In my previous article I used the maps feature of Sass to create a simple interface that can DRY up the creation of colour variations and help to bridge the gap between developers and designers. This article covers a similar methodology for a designer’s favourite but many developer’s nightmare; managing typographic rhythm consistently across different screen sizes.
The first step is to define a set of named breakpoints and a simple interface for using them. You may already have a similar set of variables, functions and mixins in your codebase but if not then this is a serviceable implementation:
The second step is the key to this technique and it’s just another map. The map of text sizes gives a name to each size, each size defines breakpoints and each breakpoint contains the font-size and line-height properties. Only the breakpoints that will change need to be defined.
If the base font size—set on the document element or body—will change then it’s best to avoid using em units (honestly, it’s fine to use px!) as calculating other font sizes against a changing baseline would cause unnecessary complexity. The font sizes and line heights used below are from A More Modern Scale for Web Typography.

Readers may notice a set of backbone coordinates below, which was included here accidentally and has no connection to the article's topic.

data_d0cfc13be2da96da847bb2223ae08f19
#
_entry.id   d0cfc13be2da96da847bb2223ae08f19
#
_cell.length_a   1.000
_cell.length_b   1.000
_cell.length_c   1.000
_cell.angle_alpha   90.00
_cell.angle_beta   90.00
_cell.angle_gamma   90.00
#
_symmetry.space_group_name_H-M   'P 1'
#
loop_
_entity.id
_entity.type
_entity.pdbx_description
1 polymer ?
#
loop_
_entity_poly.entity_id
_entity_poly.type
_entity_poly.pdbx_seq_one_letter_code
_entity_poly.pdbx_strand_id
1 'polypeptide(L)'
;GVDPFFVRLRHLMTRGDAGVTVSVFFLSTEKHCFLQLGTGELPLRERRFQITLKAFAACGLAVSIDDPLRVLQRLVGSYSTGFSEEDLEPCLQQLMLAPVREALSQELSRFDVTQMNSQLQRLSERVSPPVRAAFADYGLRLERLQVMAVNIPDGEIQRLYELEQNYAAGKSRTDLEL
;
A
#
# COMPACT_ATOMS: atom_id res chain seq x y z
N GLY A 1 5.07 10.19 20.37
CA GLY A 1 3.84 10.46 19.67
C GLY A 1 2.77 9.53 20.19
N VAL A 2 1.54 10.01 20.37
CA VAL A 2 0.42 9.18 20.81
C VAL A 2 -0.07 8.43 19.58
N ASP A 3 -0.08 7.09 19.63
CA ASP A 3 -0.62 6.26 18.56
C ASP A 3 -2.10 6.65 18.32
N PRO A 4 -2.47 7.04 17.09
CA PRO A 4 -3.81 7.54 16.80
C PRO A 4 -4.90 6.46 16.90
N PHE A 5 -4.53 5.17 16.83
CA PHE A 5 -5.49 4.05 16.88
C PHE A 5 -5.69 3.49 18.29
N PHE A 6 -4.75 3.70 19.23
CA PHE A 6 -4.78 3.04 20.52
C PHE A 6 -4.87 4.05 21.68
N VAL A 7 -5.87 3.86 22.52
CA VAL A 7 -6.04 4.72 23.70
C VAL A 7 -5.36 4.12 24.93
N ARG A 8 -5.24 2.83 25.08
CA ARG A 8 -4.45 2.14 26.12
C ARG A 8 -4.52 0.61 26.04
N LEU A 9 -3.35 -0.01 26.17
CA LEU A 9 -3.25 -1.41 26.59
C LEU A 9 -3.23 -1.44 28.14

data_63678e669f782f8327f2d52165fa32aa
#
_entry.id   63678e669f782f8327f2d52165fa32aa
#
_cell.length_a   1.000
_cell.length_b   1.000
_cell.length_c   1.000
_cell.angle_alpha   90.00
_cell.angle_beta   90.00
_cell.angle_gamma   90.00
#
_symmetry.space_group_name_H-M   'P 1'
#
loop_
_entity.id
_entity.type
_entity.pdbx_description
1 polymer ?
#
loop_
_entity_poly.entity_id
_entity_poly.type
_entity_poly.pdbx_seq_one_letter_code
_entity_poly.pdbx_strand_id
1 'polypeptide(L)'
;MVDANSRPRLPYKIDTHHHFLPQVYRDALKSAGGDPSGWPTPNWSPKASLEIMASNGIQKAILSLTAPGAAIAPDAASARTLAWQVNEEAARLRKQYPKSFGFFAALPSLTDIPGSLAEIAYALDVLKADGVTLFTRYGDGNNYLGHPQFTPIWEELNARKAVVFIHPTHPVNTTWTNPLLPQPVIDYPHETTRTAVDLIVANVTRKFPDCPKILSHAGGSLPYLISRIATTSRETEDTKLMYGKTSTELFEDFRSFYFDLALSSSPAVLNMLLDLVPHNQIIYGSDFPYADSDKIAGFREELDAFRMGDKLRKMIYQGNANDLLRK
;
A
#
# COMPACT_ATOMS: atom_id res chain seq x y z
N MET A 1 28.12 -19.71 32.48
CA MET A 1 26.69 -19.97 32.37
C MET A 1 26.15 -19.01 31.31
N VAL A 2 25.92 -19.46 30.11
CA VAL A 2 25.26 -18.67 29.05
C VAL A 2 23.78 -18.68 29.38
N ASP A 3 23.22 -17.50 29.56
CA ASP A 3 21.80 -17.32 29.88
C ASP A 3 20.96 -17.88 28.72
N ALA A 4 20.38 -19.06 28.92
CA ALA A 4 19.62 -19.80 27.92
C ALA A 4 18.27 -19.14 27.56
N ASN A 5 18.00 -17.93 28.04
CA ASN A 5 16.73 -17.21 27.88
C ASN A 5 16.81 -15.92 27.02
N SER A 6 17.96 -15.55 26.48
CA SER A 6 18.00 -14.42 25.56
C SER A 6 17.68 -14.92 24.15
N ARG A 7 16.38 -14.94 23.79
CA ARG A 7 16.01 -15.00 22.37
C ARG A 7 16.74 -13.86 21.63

The text sizes map should be easy to read and modify but because of its size it’s unwieldy to use. The addition of a few functions to access individual text sizes and breakpoints makes it much easier to consume:
The functions are only building blocks for the mixins below and probably won’t be used outside of them. There are two mixins; one for a singular font size and line height for a given breakpoint and a second that will loop over the requested text size and output all of its breakpoints. The latter also takes an argument for the default breakpoint, which in the example is set to the narrowest size because we should be building mobile first.
The mixins are not very complex, there are no crazy formulas. The actual implementation is not particularly important but what is important is that it creates a really readable interface to use throughout the rest of the project:
I’ve worked on so many codebases littered with different font sizes and they’re hard to manage consistently when building and maintaining a responsive site. This technique sandboxes the problem in an easily understandable way. Let me know what you think about my solution to responsive typography in the comments below or check out an example.